The Chronicle of Higher Education (online) recently reported results of a survey looking at faculty teaching on MOOC’s (massive open online course) and found much interest and expectation around this new format.
The survey, conducted by The Chronicle, attempted to reach every professor who has taught a MOOC. The online questionnaire was sent to 184 professors in late February, and 103 of them responded.
Hype around these new free online courses has grown louder and louder since a few professors at Stanford University drew hundreds of thousands of students to online computer-science courses in 2011. Since then MOOCs, which charge no tuition and are open to anybody with Internet access, have been touted by reformers as a way to transform higher education and expand college access. Many professors teaching MOOCs had a similarly positive outlook: Asked whether they believe MOOCs “are worth the hype,” 79 percent said yes.
The survey of professors was not scientific, particularly because it was of those who are already teaching MOOC’s, but it paints a picture of enthusiasm among those — many who were initially reticent about the potential of online education at that scale – engaged with the medium.
Global Potential vs Global Hype
NY Times columnist Thomas Friedman, never one to resist enthusiasm for global movements, speaks of the MOOC as a revolution. Friedman suggests how a MOOC-driven education system could potentially change foreign aid given its promise to do good things.
Anant Agarwal, the former director of M.I.T.’s artificial intelligence lab, is now president of edX, a nonprofit MOOC that M.I.T. and Harvard are jointly building. Agarwal told me that since May, some 155,000 students from around the world have taken edX’s first course: an M.I.T. intro class on circuits. “That is greater than the total number of M.I.T. alumni in its 150-year history,” he said.
Yes, only a small percentage complete all the work, and even they still tend to be from the middle and upper classes of their societies, but I am convinced that within five years these platforms will reach a much broader demographic. Imagine how this might change U.S. foreign aid. For relatively little money, the U.S. could rent space in an Egyptian village, install two dozen computers and high-speed satellite Internet access, hire a local teacher as a facilitator, and invite in any Egyptian who wanted to take online courses with the best professors in the world, subtitled in Arabic.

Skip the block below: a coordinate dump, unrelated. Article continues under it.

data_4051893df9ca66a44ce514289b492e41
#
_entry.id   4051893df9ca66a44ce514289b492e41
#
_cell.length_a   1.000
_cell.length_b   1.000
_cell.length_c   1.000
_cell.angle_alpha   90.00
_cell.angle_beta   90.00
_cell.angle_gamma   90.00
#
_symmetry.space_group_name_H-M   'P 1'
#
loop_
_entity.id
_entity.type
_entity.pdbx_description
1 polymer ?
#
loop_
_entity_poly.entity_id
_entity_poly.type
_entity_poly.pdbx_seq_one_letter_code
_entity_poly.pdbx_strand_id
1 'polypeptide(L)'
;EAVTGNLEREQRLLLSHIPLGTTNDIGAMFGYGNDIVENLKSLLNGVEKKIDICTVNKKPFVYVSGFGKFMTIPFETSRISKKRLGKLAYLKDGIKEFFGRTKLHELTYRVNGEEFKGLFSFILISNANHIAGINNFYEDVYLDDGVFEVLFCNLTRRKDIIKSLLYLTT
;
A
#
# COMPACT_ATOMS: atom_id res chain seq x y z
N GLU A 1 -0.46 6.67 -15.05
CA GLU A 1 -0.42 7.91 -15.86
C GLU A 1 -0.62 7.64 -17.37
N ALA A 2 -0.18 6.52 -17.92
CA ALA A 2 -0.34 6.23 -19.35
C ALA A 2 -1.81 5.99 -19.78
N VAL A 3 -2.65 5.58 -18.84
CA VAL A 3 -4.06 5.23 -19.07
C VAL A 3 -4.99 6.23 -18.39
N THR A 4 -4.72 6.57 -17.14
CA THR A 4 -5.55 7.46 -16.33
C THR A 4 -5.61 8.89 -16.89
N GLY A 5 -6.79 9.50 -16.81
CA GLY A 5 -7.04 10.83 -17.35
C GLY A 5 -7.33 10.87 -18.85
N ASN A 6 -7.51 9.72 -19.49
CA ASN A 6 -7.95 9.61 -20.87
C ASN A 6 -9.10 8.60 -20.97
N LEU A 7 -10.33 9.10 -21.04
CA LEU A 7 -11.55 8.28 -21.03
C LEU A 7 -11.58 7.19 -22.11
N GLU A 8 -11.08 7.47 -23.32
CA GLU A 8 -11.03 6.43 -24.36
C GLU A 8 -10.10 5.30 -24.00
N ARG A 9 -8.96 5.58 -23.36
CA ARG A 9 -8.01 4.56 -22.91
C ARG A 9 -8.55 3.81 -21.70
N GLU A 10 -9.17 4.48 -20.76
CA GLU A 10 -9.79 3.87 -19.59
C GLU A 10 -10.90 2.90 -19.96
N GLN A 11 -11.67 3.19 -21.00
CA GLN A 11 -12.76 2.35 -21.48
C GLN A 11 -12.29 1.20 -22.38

For Friedman and many of those writing on MOOCs, the potential for this new format to bring the world’s best higher education to anyone, anywhere, in any country is enormous. It is an example of taking an innovation to scale on perhaps the most extreme. With the click of a mouse the entire world can learn together easily.
Except, it is a lie.
Writing as a guest on the Worldwise blog as part of the Chronicle of Higher Education, professor of writing and rhetoric Ghanashyam Sharma puts truth to the lie of the modern online education movement’s hype. In an article called A MOOC Delusion: Why Visions to Educate the World Are Absurd, Sharma illustrates the faulty thinking that underpins much of the MOOC enthusiasm for transforming global education. His critique is less about MOOC’s as an educational vehicle in itself, but the global, culture-free scale at which they seek to operate.
There is a dire need for some healthy skepticism among educators about the idea that MOOCs are a wonderful means to go global in order to do good. For our desire to educate the whole world from the convenience of our laptops to be translated into any meaningful effect, we need more research about how students learn in massive open online platforms, and a better understanding of how students from different academic, cultural, social, and national backgrounds fare in such spaces.
Education at Scale
Drawing on his own personal experience with teaching in different contexts, beginning with Nepal and then moving to the University of Louisville and now SUNY Stony Brook, Sharma points to the subtleties in cultural learning styles that did not translate from space to space. He speaks of enormous challenges and, fortunately, the opportunity to meet these with resources to aid him in adapting his teaching from context to context. In doing so, he points to the myth that the global classroom will be filled with people all learning the same way, from a compatible perspective, and using the same language. Even simple differences in the way he presents as a teacher can change the manner in which students learn – and those differences are rooted in culture.